White House Press Secretary Sean Spicer made few friends on Saturday when he blasted the press for their coverage of Donald Trump’s inauguration, and he didn’t seem all that interested in building bridges on Monday when he returned for the administration’s first official press conference.
Spicer came to the podium with a joke, telling the press pool that he was going to begin with a recap of the inauguration, but figured they had covered that enough two days prior. He said he’d sent a note to his predecessor, Josh Earnest, telling him that his status as the most popular press secretary was safe for the time being.
But if reporters expected him to apologize for the “alternative facts” he offered regarding Trump’s Washington crowd size, they were left wanting.
“Our intention is never to lie to you,” Spicer said. “You’re in the same boat: I mean, there are times when you guys tweet something out or write a story and you publish a correction. That doesn’t mean that you were intentionally trying to deceive readers and the American people, does it? And I think that we should be afforded the same opportunity.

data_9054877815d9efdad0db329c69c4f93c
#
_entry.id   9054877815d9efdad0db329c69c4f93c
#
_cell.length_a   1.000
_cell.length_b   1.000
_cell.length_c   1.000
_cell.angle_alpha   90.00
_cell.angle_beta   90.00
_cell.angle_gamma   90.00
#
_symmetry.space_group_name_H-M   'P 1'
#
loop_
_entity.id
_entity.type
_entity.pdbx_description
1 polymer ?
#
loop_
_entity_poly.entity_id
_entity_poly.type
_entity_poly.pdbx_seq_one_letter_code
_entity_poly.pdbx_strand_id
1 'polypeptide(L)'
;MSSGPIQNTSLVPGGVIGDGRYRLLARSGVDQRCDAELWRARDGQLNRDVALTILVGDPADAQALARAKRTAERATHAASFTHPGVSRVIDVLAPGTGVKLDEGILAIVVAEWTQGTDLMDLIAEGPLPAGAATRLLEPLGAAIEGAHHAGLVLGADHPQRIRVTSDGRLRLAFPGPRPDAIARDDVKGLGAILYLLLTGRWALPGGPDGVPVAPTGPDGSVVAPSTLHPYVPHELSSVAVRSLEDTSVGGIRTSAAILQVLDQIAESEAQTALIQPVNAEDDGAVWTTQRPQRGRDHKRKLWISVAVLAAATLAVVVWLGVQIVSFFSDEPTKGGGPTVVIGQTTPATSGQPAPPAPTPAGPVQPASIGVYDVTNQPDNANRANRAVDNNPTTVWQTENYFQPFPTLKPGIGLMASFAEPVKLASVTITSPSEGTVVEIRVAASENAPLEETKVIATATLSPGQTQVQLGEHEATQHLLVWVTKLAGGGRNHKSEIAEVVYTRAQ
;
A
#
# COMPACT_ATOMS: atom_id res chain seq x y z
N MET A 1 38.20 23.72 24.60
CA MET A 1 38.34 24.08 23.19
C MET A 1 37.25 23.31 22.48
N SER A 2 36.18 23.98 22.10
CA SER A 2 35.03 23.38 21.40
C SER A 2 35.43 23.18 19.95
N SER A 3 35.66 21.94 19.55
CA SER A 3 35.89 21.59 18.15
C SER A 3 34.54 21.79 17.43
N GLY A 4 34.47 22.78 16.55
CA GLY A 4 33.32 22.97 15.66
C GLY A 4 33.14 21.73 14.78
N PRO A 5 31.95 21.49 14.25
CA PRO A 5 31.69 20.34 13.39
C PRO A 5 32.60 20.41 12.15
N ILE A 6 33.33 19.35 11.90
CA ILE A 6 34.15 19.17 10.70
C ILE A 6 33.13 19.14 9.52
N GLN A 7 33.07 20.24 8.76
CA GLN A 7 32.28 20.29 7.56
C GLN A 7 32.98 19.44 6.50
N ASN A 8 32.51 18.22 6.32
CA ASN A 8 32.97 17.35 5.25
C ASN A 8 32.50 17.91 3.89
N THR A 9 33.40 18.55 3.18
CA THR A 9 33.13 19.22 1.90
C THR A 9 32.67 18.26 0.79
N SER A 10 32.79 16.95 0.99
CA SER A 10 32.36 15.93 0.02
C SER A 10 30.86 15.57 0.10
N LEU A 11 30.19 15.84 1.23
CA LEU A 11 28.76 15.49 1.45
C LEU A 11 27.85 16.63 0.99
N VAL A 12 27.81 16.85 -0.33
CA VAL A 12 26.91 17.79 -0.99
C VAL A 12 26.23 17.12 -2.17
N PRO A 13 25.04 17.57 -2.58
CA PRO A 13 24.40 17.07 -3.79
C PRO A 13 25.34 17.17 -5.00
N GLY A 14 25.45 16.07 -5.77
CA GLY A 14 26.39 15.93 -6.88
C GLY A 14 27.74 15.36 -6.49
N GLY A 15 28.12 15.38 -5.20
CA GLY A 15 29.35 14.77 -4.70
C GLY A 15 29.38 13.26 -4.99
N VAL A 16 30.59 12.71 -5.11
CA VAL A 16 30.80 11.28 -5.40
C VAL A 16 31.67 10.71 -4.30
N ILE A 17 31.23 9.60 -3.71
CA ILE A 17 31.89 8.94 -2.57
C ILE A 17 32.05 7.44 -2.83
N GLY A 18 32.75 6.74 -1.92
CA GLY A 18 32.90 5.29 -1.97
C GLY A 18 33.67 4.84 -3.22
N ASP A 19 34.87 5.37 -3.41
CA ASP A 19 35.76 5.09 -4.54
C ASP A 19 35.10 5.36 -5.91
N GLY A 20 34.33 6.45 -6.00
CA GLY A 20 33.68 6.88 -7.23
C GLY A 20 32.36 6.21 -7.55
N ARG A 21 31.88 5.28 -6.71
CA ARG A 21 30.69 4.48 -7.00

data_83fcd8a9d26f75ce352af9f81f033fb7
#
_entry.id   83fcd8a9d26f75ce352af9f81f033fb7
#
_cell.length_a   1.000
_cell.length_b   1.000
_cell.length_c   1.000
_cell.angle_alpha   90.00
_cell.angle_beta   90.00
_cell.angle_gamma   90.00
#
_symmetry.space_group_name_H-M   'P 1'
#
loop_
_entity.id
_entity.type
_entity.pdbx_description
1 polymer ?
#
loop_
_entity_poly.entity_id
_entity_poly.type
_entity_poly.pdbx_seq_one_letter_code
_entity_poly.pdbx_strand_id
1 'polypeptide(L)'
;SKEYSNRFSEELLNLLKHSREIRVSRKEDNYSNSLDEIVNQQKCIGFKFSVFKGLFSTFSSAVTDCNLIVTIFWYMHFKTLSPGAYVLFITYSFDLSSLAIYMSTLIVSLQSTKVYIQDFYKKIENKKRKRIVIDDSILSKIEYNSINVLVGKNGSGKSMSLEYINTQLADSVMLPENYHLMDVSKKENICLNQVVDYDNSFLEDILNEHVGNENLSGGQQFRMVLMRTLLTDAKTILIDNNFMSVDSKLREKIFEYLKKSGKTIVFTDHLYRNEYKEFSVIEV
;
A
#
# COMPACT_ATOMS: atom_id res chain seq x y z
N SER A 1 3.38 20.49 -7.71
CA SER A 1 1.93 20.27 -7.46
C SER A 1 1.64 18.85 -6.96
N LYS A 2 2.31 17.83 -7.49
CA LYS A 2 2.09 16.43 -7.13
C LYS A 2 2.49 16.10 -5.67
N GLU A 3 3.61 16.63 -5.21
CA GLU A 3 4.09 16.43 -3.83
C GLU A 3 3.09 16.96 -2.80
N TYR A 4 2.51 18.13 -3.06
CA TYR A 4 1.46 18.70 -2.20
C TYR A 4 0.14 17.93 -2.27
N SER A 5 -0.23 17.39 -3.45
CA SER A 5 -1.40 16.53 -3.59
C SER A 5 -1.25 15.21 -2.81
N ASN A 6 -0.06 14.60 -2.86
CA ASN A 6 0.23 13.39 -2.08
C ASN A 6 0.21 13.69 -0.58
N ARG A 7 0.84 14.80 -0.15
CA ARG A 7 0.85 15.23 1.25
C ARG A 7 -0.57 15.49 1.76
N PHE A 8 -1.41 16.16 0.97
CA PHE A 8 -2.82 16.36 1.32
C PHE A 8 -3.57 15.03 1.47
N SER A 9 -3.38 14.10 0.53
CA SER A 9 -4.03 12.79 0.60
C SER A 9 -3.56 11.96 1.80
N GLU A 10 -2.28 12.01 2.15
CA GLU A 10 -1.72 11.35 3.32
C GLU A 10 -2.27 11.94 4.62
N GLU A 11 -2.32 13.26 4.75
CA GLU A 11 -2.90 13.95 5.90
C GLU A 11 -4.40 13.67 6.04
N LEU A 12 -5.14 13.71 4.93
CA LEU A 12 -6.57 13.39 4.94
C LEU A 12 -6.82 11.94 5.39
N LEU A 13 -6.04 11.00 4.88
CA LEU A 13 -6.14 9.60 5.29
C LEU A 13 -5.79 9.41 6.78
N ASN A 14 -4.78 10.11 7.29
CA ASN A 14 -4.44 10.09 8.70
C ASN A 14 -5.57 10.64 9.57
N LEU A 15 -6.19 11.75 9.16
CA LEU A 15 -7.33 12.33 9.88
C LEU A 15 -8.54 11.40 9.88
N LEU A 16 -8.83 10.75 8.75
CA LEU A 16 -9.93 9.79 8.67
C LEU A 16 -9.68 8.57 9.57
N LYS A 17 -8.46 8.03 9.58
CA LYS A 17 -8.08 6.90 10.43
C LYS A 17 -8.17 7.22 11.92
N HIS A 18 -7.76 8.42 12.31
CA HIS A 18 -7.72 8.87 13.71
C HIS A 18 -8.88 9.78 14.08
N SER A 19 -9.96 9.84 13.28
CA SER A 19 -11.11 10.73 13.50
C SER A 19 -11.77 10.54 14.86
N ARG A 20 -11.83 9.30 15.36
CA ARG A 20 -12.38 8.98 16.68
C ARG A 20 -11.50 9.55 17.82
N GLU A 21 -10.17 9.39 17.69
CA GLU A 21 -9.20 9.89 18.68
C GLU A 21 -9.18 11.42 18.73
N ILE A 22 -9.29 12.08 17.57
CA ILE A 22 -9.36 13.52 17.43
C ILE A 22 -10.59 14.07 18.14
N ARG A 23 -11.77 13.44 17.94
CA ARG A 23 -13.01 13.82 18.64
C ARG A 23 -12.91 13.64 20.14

While Spicer admitted that he had some of his figures wrong on Saturday, he stood by his assertion that Trump’s inauguration had been witnessed by a larger audience than any in history.
“It’s unquestionable,” he said. “And I don’t see any numbers that dispute that when you add up attendance, viewership, total audience in terms of tablets, phones, on television. I’d love to see any information that proves that otherwise.”
Spicer also took a quiet shot at the major news organizations by switching up the traditional order in which the press secretary calls on reporters. Instead of starting with a question from the Associated Press or the New York Times, Spicer called on the New York Post and other, smaller news outlets before getting around to the heavy hitters. No doubt, this snub hurt worse than anything Spicer could have said.
As eager as we are to move beyond this silly spat about crowd sizes, Trump and Spicer have no choice but to hold the liberal media accountable for their biases. These news organizations have made it their business to take Trump down, and that makes them the enemy. The enemy of the administration and the enemy of the 63 million Americans who voted for Donald Trump.